Gunnison Homes: Hidden in Plain Sight

There’s an open house this weekend of a charming postwar cottage for sale in Silver Spring, Maryland, with some special qualities that are hidden in plain sight.

Gunnison prefab house

1948 Gunnison Home prefab. 9130 Walden Rd., Silver Spring, MD

The front exterior brick chimney with metal “S”-curve embellishment, metal interior chimney with double vent slits, and vertical seams on the interior walls (spaced every four feet) clearly identify the house as a late 1940s Gunnison Home prefab. In fact, it’s one of twelve Gunnison Homes constructed on Walden Road, on the block between E. Melbourne Avenue and Saffron Lane, with at least one more around the corner on E. Melbourne.

[Update: 9130 Walden Rd. was sold again in 2014! See interior pics on the listing page.]

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1947 Gunnison Homes “Man’s Greatest Gift to Woman” ad placed by local dealer Walker Homes, Inc.

The company’s founder, Foster Gunnison had made the leap from prefab promoter to prefab entrepreneur. In the early 1930s, Gunnison worked as the creative marketing director of American Houses’ “Motohome,” one of the most complete prefabricated house packages of the 20th century. The Motohome, not to be confused with wht we call a “motorhome” today, came equipped with everything from a built-in electric clock, radio and cigarette lighter, to a two-day supply of groceries. In 1935, Gunnison launched his own prefabricated housing company founded in New Albany, Indiana.

First named Gunnison Magic Homes, the company made significant developments in stressed-skin plywood panel manufacturing, and it was the first prefab housing company to use a moving production line. The house’s 4′ wide, 2” thick story-height panels were constructed of plywood sheets bonded in a heat-press process to a wood box-girder frame with 1-1/2” ribs. A higher quality hardwood plywood was used on the interior of the living room wall panels. Doors and windows were built right into the panels during factory assembly. Individual customers could purchase Gunnison Homes through local dealers, choosing from several traditional home styles at comparatively low cost. When several Gunnison Homes survived the 1937 Ohio River flood, word spread of the plywood houses’ quality construction.

By the start of World War II, Gunnison Homes had grown to be a leader in the prefabricated housing industry. By the height of the war, the New Albany factory was producing 600 homes per month for war housing projects nationwide. The company was purchased by U.S. Steel Corp. in 1944 and continued production until 1974.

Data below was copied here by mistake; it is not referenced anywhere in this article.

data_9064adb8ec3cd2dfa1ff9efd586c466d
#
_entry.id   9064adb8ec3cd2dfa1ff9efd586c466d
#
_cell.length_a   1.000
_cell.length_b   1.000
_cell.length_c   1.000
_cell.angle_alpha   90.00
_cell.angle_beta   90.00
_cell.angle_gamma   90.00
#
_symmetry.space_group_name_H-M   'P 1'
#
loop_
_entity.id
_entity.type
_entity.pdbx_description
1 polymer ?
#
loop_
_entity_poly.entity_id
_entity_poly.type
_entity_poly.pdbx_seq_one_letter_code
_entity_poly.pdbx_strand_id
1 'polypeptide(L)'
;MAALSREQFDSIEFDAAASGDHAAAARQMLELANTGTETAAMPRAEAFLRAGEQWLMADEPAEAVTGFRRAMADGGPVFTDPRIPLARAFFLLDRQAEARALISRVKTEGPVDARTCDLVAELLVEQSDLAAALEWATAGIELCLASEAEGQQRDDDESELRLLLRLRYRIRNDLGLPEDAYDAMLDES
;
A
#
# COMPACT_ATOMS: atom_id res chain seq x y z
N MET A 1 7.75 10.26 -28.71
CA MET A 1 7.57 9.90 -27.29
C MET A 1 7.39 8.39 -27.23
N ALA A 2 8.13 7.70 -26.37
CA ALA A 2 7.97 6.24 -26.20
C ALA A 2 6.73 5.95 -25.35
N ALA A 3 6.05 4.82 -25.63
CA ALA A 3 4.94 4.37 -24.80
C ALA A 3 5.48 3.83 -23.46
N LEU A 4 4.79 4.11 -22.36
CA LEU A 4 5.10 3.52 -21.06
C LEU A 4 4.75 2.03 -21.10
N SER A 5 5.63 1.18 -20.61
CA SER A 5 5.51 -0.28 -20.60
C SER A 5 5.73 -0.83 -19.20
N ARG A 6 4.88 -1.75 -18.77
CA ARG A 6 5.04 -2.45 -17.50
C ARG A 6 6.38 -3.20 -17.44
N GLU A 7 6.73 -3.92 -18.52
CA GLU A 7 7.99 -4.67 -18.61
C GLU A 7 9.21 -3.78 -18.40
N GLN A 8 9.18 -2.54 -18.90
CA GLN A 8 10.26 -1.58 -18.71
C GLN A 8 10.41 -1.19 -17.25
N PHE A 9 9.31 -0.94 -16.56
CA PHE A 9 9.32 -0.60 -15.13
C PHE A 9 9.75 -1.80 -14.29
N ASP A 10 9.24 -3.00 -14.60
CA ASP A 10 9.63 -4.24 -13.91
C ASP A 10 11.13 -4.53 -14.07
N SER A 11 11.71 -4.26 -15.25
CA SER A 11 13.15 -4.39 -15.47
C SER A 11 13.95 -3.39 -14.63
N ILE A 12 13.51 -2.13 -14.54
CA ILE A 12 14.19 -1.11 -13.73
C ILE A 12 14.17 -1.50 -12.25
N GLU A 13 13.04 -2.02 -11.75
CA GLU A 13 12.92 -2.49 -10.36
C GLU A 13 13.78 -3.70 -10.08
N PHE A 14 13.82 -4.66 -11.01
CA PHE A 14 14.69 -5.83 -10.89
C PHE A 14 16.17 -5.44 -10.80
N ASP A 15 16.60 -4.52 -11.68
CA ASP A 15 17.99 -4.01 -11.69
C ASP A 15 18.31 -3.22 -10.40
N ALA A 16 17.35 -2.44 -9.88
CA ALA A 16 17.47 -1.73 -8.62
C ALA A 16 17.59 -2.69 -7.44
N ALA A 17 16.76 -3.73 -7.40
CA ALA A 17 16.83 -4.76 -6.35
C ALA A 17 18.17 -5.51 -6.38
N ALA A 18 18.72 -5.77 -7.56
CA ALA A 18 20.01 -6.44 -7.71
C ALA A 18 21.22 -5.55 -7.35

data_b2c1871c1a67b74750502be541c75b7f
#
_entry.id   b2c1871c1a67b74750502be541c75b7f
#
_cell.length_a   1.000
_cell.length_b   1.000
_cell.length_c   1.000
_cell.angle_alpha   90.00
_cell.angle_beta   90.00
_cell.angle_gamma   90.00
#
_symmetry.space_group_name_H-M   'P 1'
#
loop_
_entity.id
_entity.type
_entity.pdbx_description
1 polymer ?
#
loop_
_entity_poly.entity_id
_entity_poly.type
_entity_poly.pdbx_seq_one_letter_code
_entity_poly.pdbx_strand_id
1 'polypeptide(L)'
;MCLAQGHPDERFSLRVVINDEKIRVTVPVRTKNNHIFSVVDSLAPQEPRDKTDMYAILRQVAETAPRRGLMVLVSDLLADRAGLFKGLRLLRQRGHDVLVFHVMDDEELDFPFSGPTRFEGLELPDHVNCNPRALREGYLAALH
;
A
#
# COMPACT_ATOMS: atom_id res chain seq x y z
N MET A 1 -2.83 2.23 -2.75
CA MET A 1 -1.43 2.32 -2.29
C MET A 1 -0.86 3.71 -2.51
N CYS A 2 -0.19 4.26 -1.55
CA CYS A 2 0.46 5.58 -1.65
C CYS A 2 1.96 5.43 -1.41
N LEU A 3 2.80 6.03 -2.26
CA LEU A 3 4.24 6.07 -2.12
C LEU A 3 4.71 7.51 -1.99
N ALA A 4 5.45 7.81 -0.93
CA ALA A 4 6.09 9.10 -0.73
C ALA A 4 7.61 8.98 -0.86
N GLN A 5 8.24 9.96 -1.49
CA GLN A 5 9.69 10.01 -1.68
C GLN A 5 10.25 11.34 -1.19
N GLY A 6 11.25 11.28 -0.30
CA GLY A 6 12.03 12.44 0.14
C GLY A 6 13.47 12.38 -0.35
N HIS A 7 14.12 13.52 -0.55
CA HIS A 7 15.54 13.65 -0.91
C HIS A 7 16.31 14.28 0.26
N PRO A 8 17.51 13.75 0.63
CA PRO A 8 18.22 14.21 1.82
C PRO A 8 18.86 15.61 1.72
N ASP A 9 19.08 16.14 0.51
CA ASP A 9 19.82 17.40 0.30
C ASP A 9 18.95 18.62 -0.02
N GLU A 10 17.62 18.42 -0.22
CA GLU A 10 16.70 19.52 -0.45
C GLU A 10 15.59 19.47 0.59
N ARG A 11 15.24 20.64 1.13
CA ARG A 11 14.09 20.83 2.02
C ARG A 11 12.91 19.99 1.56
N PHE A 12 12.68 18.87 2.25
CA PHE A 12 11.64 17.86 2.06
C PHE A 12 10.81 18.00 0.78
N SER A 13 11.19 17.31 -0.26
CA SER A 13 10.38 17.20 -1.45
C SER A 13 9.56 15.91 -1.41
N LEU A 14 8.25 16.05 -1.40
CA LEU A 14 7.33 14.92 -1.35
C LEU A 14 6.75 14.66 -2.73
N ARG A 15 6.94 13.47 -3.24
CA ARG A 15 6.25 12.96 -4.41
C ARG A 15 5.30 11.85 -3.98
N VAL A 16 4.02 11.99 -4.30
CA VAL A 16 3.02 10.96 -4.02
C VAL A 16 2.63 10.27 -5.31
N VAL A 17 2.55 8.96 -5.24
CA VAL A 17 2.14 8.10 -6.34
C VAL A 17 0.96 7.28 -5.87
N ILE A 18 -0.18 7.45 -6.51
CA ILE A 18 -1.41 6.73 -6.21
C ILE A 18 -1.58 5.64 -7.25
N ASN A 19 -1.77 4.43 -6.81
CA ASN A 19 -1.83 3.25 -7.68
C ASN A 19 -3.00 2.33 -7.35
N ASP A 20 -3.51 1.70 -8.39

I’ve spotted several dozen Gunnison Homes in Silver Spring and Kensington, Maryland, with more to be confirmed in Rockville, Chevy Chase, Hyattsville, and Forestville, Maryland, and in Falls Church, Annandale and Arlington, Virginia.  Models ranged from the more traditional, cottage-style homes of the late 1940s:

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Gunnison Home 1947, Walden Rd., Silver Spring, MD


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Gunnison Home 1947, Walden Rd., Silver Spring, MD


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Gunnison Home 1949, St. Paul St., Kensington, MD


… to the simplified, contemporary ranch house designs of the early 1950s:

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Gunnison Home 1950, 10415 Julep Avenue, Kensington, MD


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Gunnison Home “Coronado” model 1952, 3212 Edgewood Rd, Kensington, MD

If you think you live in a Gunnison, be sure to look for the small metal Gunnison Homes plaque and serial number in the utility closet or by the back door.


Sources:

Johnson, Cynthia E. House in a Box: Prefabricated Housing in the Jackson Purchase Cultural Landscape Region, 1900-1960. Frankfort: Kentucky Heritage Council, 2006.

Bruce, Alfred and Harold Sandbank. A History of Prefabrication. Original edition published under the title, Housing Research. Vol. 3. Reprint. New York: Arno Press, [1944] 1972.

Kelly, Burnham. The Prefabrication of Houses. New York: MIT Press and John Wiley and Sons, Inc., 1951.

Carr, A.L. A Practical Guide to Prefabricated Houses. New York and London: Harper & Brothers, 1947.

Shipp, Randy, “Gunnison Homes – Industry Innovator,” DOCOMOMO US Newsletter, Summer 2008, 5.

4 thoughts on “Gunnison Homes: Hidden in Plain Sight

  1. Ms. Crane,

    It was a pleasure to stumble across your posting. I have been researching Gunnison Homes for almost eight years now and find them fascinating. While I knew of one example in Kensington, I had only heard rumors about examples in Silver Springs. Your article is very interesting. I would like to hear more!

    Randy Shipp

  2. Just found out yesterday I bought a Gunnison home. Want to find out more – seems intriguing. House was built in 1952 and the metal plate is located in the closet in the front living room. Hmmm … my rehab plans may be more difficult than I expected.

  3. Researching hard. I think I am in one. Roof vent. Sticker in attic says US Steel Homes. 1939 on deed. Please help.

  4. We live in a Gunnison in northern Indiana. We have begun to tackle a bathroom remodel, but are not sure how to go about it with the typical Gunnison wood panels on the walls (that are covered in glue from plastic tile). Does anyone have any ideas or resources? There is little info on these homes, but even less about remodeling them! We would love to keep the originality of the home intact.

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